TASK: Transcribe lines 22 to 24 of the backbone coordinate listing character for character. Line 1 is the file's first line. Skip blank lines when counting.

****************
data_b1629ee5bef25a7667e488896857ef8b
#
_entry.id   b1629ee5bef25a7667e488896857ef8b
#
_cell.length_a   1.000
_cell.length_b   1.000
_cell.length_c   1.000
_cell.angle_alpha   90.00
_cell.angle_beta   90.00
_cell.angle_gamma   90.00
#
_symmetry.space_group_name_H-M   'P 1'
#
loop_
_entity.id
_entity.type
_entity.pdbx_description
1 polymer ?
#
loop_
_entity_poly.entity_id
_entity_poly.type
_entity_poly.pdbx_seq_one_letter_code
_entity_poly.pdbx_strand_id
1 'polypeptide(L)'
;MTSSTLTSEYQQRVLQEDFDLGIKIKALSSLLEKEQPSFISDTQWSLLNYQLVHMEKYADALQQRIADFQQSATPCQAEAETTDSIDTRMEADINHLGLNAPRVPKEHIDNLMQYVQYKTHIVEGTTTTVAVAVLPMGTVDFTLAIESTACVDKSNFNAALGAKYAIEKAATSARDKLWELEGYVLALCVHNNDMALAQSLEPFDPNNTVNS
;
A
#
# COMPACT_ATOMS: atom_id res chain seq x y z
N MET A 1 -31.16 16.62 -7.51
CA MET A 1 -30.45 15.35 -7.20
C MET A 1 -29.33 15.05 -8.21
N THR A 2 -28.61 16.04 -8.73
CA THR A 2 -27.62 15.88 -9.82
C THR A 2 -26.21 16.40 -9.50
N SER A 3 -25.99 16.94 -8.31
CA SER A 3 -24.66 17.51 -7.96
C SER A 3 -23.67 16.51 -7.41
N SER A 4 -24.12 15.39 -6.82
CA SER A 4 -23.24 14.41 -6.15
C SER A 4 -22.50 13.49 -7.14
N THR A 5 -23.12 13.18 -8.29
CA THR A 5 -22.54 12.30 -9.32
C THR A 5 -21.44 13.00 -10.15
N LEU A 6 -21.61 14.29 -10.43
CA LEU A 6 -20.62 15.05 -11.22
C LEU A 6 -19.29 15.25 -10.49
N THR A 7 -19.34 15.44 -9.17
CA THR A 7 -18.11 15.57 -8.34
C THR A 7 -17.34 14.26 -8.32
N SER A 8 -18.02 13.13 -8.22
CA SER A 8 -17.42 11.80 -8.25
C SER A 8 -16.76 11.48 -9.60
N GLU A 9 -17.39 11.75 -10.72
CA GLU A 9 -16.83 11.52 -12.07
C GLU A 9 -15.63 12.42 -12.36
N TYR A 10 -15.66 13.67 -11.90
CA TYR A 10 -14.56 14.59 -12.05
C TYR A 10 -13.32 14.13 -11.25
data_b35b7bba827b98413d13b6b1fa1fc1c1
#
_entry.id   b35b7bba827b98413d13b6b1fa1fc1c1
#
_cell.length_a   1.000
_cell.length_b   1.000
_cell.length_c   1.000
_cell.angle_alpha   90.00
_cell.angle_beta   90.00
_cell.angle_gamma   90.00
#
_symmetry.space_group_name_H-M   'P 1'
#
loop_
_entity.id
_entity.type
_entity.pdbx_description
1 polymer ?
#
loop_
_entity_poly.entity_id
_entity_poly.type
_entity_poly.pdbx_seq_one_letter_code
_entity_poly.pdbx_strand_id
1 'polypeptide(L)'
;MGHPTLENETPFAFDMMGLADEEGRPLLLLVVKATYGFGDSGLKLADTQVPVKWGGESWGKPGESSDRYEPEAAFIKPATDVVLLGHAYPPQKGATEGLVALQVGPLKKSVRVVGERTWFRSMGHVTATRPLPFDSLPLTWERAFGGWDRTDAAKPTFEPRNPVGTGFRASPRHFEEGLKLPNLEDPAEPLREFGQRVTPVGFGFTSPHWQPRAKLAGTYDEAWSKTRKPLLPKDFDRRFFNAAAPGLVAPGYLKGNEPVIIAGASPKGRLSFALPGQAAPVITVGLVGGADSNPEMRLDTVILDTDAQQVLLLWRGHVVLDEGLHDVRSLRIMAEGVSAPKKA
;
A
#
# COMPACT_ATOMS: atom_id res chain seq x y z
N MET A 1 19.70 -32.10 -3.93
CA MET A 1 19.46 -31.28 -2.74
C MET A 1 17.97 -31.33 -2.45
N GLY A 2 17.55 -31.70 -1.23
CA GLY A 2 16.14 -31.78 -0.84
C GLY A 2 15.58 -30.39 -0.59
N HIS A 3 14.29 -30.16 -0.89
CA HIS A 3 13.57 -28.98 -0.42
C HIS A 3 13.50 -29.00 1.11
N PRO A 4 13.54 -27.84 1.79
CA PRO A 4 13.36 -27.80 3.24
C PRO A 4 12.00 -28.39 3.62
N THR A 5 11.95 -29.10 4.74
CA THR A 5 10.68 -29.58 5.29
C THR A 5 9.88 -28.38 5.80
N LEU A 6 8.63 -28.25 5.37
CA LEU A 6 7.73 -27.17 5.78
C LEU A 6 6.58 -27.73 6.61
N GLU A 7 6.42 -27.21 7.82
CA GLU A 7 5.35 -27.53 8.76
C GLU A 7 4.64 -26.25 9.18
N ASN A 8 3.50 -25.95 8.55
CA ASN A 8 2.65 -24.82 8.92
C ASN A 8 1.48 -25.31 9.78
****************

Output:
_entity_poly.type
_entity_poly.pdbx_seq_one_letter_code
_entity_poly.pdbx_strand_id